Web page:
The message is clear. If you want to empower local languages in the digital world then you have to localise open source software. By doing that you create the environment, demand, incentive and skills that will lead to more localised software and ultimately a digital ecosystem in the local language.

Dwayne Bailey MLANIE DULONG DE ROSNAY TRANSLATION AND LOCALIZATION OF CREATIVE COMMONS LICENSES Creative Commons is a set of legal rules and licenses for smoothing the flow of creative work. Ease of legal adoption in local jurisdictions goes far beyond mere translation from one language to another. It also calls for building a community of experts throughout the world.

Original article in English.

MLANIE DULONG DE ROSNAY is a researcher at the ISCC, the Institute for Communication Sciences of the CNRS and Creative Commons France legal lead at CERSA CNRS University Paris2. She co-founded Communia international association on the digital public domain. After receiving a PhD in law, she was a research fellow at the Berkman Center for Internet & Society of Harvard Law School and at the Institute for Information Law of the University of Amsterdam.

ith the extension of copyright law duration and the expansion of its scope, possibilities to access and reuse works are being Wreduced, while digital technologies can (and should) be used to facilitate their usage, instead of locking them even more. Copyright law grants automatically to authors an exclusive right to control the copying, distribution and modification of their works, leaving few rights available to the public without authorisation, such as parody, private or educational use.

However, creators can choose to let others copy and reuse their works for free. By deciding to be more generous, they will get more exposure, maybe even foster citizen participation, creative remix or translation by volunteers. Creative Commons (cc), a non-profit organization, is offering a set of open content licenses to the public, in order to remove barriers to access and creativity by facilitating sharing of works 1. When distributing their work under a cc license, authors authorise the public to copy their work given that some conditions are respected, such as providing appropriate credit, reserving commercial rights or requiring modified versions to be made available under the same freedoms.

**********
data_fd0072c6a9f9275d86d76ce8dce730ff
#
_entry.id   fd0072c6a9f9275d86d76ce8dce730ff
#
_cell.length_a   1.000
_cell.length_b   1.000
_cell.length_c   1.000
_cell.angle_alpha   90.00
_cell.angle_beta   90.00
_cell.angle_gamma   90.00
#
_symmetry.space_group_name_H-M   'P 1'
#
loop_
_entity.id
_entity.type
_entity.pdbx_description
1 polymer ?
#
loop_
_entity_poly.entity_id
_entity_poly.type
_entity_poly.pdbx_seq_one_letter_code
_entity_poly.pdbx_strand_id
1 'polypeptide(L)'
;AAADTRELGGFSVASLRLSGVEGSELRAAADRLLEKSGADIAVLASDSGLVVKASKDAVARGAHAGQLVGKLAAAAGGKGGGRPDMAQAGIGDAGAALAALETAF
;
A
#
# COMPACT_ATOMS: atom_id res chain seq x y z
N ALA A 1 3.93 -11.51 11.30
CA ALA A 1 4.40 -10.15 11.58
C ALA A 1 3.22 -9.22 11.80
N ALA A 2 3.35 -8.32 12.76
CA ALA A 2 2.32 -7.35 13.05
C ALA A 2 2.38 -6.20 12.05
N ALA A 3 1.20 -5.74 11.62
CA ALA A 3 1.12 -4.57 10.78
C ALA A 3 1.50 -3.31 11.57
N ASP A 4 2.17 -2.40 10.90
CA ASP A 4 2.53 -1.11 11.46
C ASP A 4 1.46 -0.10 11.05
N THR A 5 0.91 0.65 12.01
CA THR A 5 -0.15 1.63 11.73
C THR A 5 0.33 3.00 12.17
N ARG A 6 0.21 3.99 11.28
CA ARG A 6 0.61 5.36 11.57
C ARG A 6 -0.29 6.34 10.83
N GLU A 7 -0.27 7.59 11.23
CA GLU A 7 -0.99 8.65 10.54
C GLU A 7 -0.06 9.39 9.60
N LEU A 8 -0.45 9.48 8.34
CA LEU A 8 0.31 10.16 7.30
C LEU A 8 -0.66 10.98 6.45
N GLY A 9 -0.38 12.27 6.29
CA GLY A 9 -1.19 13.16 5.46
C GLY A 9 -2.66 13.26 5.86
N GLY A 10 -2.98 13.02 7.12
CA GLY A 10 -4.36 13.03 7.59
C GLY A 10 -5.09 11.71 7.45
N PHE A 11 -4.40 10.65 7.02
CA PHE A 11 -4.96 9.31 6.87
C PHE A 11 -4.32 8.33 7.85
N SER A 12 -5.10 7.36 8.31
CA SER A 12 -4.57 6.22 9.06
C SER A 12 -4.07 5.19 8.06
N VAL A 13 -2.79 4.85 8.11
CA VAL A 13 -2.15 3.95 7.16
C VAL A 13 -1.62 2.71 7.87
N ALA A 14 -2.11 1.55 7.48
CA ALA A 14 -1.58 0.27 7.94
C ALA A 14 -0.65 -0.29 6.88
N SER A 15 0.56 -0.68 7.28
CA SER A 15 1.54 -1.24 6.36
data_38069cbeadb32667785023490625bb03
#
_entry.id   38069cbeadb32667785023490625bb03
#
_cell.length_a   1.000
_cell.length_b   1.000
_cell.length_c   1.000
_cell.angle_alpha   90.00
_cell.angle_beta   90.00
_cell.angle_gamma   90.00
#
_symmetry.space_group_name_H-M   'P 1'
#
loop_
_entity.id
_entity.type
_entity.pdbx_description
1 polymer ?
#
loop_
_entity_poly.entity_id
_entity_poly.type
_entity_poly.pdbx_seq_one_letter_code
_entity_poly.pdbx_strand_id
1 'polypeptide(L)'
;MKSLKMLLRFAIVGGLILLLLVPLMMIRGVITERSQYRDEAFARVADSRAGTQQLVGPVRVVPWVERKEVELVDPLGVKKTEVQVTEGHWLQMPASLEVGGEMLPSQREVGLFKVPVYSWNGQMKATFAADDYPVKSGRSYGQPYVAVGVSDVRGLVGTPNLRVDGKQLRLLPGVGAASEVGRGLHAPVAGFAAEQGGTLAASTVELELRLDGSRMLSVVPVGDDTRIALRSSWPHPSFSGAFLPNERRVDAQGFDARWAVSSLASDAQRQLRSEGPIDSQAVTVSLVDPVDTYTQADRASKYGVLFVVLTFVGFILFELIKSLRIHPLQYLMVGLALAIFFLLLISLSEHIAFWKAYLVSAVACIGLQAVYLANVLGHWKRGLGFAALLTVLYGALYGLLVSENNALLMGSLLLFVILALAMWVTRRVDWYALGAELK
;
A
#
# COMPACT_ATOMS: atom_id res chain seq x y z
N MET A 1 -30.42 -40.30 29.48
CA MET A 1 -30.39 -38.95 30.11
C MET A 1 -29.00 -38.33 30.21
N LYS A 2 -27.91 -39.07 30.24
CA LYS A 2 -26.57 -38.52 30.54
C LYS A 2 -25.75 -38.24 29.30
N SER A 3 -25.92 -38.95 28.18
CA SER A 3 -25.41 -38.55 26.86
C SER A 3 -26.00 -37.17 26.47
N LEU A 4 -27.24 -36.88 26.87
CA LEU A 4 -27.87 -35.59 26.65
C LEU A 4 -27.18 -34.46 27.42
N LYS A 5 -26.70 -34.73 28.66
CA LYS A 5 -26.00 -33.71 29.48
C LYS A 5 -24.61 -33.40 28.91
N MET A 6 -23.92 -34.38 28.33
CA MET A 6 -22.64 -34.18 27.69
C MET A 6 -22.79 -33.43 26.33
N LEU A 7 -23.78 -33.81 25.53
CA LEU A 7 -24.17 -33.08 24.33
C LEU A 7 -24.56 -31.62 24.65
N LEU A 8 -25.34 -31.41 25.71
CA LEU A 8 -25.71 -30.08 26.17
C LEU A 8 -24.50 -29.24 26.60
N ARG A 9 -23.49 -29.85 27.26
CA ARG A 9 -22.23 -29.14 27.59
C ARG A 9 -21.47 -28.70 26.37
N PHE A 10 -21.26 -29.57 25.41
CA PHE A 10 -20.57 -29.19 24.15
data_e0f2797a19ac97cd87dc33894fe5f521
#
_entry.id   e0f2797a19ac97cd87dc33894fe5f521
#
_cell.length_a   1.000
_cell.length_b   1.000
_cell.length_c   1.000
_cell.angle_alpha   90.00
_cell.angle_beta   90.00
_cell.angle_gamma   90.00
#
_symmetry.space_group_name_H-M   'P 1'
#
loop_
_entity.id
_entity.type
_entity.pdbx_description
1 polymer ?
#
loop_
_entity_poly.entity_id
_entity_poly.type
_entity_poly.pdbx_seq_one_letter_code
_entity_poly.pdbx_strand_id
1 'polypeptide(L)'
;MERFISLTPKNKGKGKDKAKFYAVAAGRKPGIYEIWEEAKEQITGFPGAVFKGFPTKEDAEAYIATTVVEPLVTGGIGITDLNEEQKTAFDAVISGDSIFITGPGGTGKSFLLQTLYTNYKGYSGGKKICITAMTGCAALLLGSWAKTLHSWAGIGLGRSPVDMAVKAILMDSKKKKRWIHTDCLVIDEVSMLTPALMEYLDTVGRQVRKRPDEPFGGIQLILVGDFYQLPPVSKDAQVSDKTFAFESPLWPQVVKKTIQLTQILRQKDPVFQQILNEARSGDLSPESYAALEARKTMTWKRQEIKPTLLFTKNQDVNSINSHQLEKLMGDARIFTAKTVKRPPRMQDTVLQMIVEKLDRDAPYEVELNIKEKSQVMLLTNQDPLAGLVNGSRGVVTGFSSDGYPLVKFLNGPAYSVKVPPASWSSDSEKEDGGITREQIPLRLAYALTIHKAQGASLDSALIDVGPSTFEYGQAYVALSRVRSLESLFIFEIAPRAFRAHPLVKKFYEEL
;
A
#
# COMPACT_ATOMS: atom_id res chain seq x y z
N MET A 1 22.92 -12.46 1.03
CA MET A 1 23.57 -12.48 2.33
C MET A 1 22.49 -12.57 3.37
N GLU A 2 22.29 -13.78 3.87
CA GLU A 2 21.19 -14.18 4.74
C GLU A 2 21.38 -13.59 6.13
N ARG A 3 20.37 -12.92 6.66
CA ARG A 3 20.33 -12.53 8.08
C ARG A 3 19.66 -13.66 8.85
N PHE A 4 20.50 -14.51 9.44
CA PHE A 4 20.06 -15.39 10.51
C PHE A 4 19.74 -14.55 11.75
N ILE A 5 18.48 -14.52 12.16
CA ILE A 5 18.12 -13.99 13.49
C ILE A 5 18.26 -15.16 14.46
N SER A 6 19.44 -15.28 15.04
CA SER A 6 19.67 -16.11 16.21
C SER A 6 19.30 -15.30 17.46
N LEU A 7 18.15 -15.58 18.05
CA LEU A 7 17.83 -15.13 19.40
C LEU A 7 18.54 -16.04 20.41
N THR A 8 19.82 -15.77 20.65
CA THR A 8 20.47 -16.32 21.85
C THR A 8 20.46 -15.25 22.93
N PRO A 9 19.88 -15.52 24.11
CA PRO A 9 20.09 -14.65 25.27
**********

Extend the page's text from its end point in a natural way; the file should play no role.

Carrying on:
cc licenses are applicable to works which are covered by copyright law :

text, blog posts, articles, books, images, websites, audiovisual creations, photographs, music, etc. They are used by individual artists and institutions such as Wikipedia, Al Jazeera for footage, mit for educational material or Hindawi Open Access for scientific journals. Other tools are available for data or public domain works which are not covered by copyright : the White House, the Dutch and the Piedmont governments use a cc0 (0 for zero) instrument in order to indicate they waive their rights on public data to facilitate citizen access to information and innovation based on public sector data reuse.

1 Net.lang is itself distributed under a CC-by-sa license to facilitate translation and publication in every country and language.

Mlanie Dulong De Rosnay cc licenses are made available to the public though an online user interface 2 asking authors to specify which rights they wish to grant to the public and to choose optional elements. Licensers may (or may not) request their work be used for non-commercial purposes only or in a non-derivative way only, or request the derivatives (such as translations) be licensed under the same conditions. Based on the answers to these questions, the user will be delivered one of six licenses to be displayed on their website or on the physical copy of their works in order to indicate to the public which freedoms are granted in advance and which rights are still reserved.